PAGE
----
Stablecoins are a new type of cryptocurrency, designed to minimize the price volatility of traditional cryptocurrencies. They are backed by a reserve asset, such as fiat currency, and are designed to maintain a stable price over time. In this article, CryptoNewsHerald will explain what stablecoins are, how they work, and the advantages and disadvantages of using them.
AdvancedAltcoinsTrading and investment
AdvancedAltcoinsTrading and investment
- Stablecoins are cryptocurrencies with a fixed or stable exchange rate.
- They are a universal unit of calculation, convenient for trading, storing capital and protecting an investment portfolio from the volatility of cryptocurrencies.
- Stablecoins can have a variety of sources, assets as collateral, and value retention mechanisms.
- There is no single classification of stablecoins, however, researchers divide projects based on criteria such as issuer centralization, reserve ratio, asset class in collateral, and others.
What are stablecoins for?
Popular stablecoins are a liquid asset: there are a lot of them on almost any platform.
Also, popular stablecoins are a universal unit of exchange and storage of capital among crypto-investors and traders. They are easier to trade in pairs with other cryptocurrencies than with fiat currencies. Unlike fiat, stablecoins are faster and easier to transfer between accounts and addresses.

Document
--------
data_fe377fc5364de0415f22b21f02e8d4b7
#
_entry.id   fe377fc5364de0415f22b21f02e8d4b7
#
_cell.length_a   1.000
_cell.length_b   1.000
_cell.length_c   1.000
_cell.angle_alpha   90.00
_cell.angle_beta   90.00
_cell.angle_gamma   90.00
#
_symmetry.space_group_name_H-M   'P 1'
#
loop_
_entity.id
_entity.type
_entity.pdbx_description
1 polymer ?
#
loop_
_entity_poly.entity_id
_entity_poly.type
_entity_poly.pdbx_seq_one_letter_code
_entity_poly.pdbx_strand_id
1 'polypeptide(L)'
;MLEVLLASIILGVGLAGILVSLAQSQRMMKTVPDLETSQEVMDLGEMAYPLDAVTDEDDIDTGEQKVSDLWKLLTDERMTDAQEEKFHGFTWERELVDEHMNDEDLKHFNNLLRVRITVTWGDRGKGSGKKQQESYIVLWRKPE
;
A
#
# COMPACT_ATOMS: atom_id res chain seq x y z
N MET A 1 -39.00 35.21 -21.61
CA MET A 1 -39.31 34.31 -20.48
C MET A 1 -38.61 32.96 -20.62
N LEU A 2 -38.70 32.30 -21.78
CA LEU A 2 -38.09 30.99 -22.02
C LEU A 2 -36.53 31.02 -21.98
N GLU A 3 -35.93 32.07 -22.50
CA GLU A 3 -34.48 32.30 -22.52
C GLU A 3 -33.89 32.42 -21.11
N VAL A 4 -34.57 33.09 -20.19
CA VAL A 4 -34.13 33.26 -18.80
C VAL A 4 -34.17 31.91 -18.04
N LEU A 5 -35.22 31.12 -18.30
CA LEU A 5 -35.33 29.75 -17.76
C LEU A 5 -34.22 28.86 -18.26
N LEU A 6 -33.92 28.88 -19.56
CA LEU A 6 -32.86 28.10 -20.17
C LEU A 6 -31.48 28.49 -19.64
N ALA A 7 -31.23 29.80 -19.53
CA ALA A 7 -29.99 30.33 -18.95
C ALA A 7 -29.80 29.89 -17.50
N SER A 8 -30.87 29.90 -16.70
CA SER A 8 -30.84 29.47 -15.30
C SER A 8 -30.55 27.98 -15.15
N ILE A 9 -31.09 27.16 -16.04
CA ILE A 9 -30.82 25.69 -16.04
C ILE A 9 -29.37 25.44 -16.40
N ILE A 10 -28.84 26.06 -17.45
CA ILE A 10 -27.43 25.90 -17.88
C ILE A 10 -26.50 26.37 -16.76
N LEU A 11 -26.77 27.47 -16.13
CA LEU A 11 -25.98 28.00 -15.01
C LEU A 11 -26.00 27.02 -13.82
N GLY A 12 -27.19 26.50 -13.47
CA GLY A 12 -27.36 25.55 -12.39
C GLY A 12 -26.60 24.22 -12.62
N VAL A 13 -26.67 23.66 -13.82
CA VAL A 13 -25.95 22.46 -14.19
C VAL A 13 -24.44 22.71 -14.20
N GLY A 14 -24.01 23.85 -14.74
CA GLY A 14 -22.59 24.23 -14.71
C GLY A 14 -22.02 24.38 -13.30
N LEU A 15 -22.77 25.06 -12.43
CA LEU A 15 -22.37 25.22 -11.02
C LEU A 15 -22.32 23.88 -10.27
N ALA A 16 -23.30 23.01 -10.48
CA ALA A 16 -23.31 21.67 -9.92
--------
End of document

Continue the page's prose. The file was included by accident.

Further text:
In addition, stablecoins are a means of protecting against volatility in a cryptocurrency portfolio and are actively used in DeFi applications.
What are the popular stablecoins?
There are hundreds of stablecoins on the cryptocurrency market. Here is a list of the top 10 stablecoins based on capitalization (CoinMarketCap data as of August 2022):
- Tether (USDT);
- USD Coin (USDC);
- Binance USD (BUSD);
- Dai (DAI);
- TrueUSD (TUSD);
- Pax Dollar (USDP);
- USDD (USDD);
- Neutrino USD (USDN);
- Fei USD (FEI);
- Gemini Dollar (GUSD).
What assets are stablecoins pegged to?
In the crypto industry, the most common stablecoins are pegged to the price of the dollar. The most famous example of such a coin is Tether (USDT). 1 USDT equals $1 and has minimal deviations from this price. There are stable cryptocurrencies based on other currencies, for example, the euro – Stasis Euro (EURS), or based on the Singapore dollar – XSGD.
Some stablecoins can be pegged to the price of a fiat currency, but are still used to back cryptocurrencies. In this case, the stability of the price of the token can be achieved through redundant reservations or a cunning arbitrage algorithm. The most famous example of a stablecoin with cryptocurrency reserves is DAI from MakerDAO.
You can also buy stablecoins pegged to the price of gold, such as PAX Gold (PAXG) and Tether Gold (XAUT). Unlike traditional gold-based instruments, such as ETFs, stablecoin issuers do not charge a management fee, and settlements in cryptocurrencies are faster and cheaper. However, such coins are not very popular.
How are stablecoins different?
Each stablecoin has its own system that ensures its value. There is no generally accepted classification of stablecoins, but in general they can be distinguished from each other according to several main criteria:
- The asset class in the reserve is fiat or cryptocurrency.
- Reservation rate. Reserves can cover part of the value of all tokens of a particular stablecoin in circulation, but also match or even exceed it;